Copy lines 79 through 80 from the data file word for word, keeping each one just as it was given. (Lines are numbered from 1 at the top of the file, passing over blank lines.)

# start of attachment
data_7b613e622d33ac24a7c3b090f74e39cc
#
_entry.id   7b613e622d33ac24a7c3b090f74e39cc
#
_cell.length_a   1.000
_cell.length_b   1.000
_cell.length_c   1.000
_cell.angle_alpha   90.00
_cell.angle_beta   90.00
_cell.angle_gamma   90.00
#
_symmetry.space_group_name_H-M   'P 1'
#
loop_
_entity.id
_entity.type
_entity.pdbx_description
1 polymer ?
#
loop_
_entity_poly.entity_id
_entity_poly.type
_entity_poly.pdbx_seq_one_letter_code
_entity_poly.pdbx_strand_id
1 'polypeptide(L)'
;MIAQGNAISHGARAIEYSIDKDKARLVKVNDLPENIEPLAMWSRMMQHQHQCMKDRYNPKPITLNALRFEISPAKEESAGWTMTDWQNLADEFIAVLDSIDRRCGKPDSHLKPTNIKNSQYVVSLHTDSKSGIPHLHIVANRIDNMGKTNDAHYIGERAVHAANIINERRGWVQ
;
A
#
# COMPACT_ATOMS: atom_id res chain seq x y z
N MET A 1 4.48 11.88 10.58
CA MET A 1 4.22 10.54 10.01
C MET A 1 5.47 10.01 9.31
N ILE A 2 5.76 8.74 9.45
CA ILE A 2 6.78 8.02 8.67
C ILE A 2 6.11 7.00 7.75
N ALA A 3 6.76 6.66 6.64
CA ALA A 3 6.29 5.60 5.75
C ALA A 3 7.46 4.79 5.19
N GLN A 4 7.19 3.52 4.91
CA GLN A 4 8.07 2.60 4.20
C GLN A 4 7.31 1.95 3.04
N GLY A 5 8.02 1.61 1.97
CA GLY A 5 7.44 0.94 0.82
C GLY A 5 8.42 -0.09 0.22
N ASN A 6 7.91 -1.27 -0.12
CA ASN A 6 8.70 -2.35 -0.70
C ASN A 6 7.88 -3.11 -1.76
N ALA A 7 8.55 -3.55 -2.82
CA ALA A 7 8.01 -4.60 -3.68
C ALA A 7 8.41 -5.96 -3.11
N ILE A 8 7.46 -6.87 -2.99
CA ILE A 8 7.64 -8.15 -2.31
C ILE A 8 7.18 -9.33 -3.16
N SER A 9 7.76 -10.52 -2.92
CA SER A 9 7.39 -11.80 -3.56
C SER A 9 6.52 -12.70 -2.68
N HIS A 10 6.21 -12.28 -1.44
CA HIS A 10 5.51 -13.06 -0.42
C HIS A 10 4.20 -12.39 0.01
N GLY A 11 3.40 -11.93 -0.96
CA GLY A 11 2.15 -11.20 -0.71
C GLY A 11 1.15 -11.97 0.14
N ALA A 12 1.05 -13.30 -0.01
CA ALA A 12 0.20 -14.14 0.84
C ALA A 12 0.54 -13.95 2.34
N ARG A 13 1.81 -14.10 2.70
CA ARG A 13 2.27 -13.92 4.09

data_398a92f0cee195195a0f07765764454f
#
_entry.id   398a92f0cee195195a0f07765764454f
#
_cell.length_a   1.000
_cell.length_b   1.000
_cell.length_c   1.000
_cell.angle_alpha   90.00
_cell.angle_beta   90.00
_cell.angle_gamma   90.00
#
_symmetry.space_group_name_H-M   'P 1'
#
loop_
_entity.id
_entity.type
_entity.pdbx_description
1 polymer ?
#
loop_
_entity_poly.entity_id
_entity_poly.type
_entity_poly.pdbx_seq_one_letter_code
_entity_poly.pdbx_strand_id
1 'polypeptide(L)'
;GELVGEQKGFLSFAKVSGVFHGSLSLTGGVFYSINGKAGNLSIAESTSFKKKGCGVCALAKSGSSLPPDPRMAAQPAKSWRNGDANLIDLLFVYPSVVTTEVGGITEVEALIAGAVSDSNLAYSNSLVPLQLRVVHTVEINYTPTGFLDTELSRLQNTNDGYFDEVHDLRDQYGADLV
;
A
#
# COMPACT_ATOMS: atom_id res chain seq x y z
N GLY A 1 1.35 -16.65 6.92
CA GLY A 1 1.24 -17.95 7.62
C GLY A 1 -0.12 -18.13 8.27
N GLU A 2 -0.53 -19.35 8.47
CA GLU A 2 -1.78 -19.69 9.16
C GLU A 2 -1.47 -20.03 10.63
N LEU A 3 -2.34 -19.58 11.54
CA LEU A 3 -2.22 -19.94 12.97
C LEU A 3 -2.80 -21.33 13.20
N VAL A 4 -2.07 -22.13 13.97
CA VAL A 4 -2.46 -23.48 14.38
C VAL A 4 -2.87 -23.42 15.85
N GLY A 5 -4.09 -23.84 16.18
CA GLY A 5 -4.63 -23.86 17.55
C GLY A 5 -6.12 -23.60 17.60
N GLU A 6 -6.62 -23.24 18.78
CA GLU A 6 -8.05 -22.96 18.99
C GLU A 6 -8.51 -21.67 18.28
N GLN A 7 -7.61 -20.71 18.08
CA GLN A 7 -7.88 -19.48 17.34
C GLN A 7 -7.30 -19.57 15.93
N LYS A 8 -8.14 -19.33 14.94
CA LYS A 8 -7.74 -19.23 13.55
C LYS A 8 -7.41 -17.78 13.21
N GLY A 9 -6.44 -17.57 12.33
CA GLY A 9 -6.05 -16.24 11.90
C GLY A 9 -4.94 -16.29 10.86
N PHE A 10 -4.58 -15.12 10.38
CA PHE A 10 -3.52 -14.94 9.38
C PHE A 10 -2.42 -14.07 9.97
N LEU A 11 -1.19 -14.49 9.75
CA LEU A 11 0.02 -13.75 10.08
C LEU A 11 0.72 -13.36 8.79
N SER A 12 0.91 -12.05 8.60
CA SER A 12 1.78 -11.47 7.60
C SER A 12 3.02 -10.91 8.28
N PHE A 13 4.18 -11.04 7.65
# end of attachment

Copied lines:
#
_symmetry.space_group_name_H-M   'P 1'